air pollution around Belgrade and other industrial cities; water pollution from industrial wastes dumped into the Sava which flows into the Danube

Environment - international agreements

party to: Air Pollution, Biodiversity, Climate Change, Climate Change-Kyoto Protocol, Desertification, Endangered Species, Hazardous Wastes, Law of the Sea, Marine Dumping, Marine Life Conservation, Ozone Layer Protection, Ship Pollution, Wetlands

signed, but not ratified: none of the selected agreements

Geography - note

controls one of the major land routes from Western Europe to Turkey and the Near East

People and Society


noun: Serb(s)

adjective: Serbian

Ethnic groups

Serb 83.3%, Hungarian 3.5%, Romany 2.1%, Bosniak 2%, other 5.7%, undeclared or unknown 3.4% (2011 est.)


Serbian (official) 88.1%, Hungarian 3.4%, Bosnian 1.9%, Romany 1.4%, other 3.4%, undeclared or unknown 1.8%

note: Serbian, Hungarian, Slovak, Romanian, Croatian, and Rusyn all official in Vojvodina (2011 est.)


Serbian Orthodox 84.6%, Catholic 5%, Muslim 3.1%, Protestant 1%, atheist 1.1%, other 0.8%, undeclared or unknown 4.5% (2011 est.)

Population 102/238


note: does not include the population of Kosovo (July 2015 est.)

Age structure

0-14 years: 14.74% (male 545,685/female 512,443)

15-24 years: 11.46% (male 423,785/female 398,878)

25-54 years: 41.52% (male 1,503,100/female 1,476,843)

55-64 years: 14.66% (male 506,796/female 545,165)

65 years and over: 17.61% (male 519,501/female 744,598) (2015 est.)

Dependency ratios

total dependency ratio: 50.1%

youth dependency ratio: 24.5%

elderly dependency ratio: 25.6%

potential support ratio: 3.9% (2015 est.)

Median age

total: 42.1 years

male: 40.4 years

female: 43.8 years (2015 est.)

Population growth rate 222/233

-0.46% (2015 est.)

Birth rate 209/224

9.08 births/1,000 population (2015 est.)

Death rate 12/225

13.66 deaths/1,000 population (2015 est.)

Net migration rate 83/222

0 migrant(s)/1,000 population (2015 est.)


urban population: 55.6% of total population (2015)

rate of urbanization: -0.34% annual rate of change (2010-15 est.)

Major urban areas - population

BELGRADE (capital) 1.182 million (2015)

Sex ratio

at birth: 1.07 male(s)/female

0-14 years: 1.07 male(s)/female

15-24 years: 1.06 male(s)/female

25-54 years: 1.02 male(s)/female

55-64 years: 0.93 male(s)/female

65 years and over: 0.7 male(s)/female

total population: 0.95 male(s)/female (2015 est.)

Mother's mean age at first birth

27.5 (2011 est.)

Maternal mortality rate 149/184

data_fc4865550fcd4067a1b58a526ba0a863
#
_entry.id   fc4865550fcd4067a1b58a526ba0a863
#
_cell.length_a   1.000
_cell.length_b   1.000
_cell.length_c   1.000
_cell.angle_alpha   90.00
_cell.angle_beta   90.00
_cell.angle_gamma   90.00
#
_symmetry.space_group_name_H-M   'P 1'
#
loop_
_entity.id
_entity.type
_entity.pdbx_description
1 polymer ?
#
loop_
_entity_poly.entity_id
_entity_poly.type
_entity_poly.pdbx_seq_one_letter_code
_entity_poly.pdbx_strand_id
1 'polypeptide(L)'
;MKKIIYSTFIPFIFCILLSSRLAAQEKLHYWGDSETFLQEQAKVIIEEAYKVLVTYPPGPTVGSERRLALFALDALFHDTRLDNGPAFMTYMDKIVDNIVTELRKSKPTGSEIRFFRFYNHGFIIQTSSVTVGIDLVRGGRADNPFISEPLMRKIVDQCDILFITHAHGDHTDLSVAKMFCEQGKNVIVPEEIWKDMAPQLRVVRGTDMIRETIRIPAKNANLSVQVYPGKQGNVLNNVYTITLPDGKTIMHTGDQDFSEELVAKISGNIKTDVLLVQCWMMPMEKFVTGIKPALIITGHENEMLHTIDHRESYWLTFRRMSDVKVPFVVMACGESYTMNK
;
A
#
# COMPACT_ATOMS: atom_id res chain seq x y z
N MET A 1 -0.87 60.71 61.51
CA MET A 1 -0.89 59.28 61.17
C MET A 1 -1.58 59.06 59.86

17 deaths/100,000 live births (2015 est.)

Infant mortality rate 166/224

total: 6.05 deaths/1,000 live births

male: 6.96 deaths/1,000 live births

female: 5.07 deaths/1,000 live births (2015 est.)

Life expectancy at birth 102/224

total population: 75.26 years

male: 72.39 years

female: 78.31 years (2015 est.)

Total fertility rate 209/224

1.43 children born/woman (2015 est.)

Contraceptive prevalence rate

60.8% (2010)

Health expenditures 19/191

10.6% of GDP (2013)

Physicians density

2.11 physicians/1,000 population (2009)

Hospital bed density

5.4 beds/1,000 population (2009)

Drinking water source


urban: 99.4% of population

rural: 98.9% of population

total: 99.2% of population


urban: 0.6% of population

rural: 1.1% of population

total: 0.8% of population (2015 est.)

Sanitation facility access


urban: 98.2% of population

rural: 94.2% of population

total: 96.4% of population


urban: 1.8% of population

rural: 5.8% of population

total: 3.6% of population (2015 est.)

HIV/AIDS - adult prevalence rate

0.05% (2013 est.)

HIV/AIDS - people living with HIV/AIDS

3,000 (2013 est.)

HIV/AIDS - deaths

100 (2013 est.)

Obesity - adult prevalence rate 63/191

21.1% (2014)

Children under the age of 5 years underweight 125/138

1.8% (2014)

Education expenditures 82/173

4.8% of GDP (2011)

School life expectancy (primary to tertiary education)

total: 14 years

male: 14 years

female: 15 years (2013)

Unemployment, youth ages 15-24 7/134

total: 49.4%

male: N/A

female: N/A (2013 est.)


Country name

conventional long form: Republic of Serbia

conventional short form: Serbia

local long form: Republika Srbija

local short form: Srbija

former: People's Republic of Serbia, Socialist Republic of Serbia

Government type



name: Belgrade (Beograd)

geographic coordinates: 44.50° N, 20.30° E

time difference: UTC+1 (6 hours ahead of Washington, DC, during Standard Time)

daylight saving time: +1hr, begins last Sunday in March; ends last Sunday in October

Administrative divisions

122 municipalities (opstine, singular - opstina) and 23 cities (gradovi, singular - grad)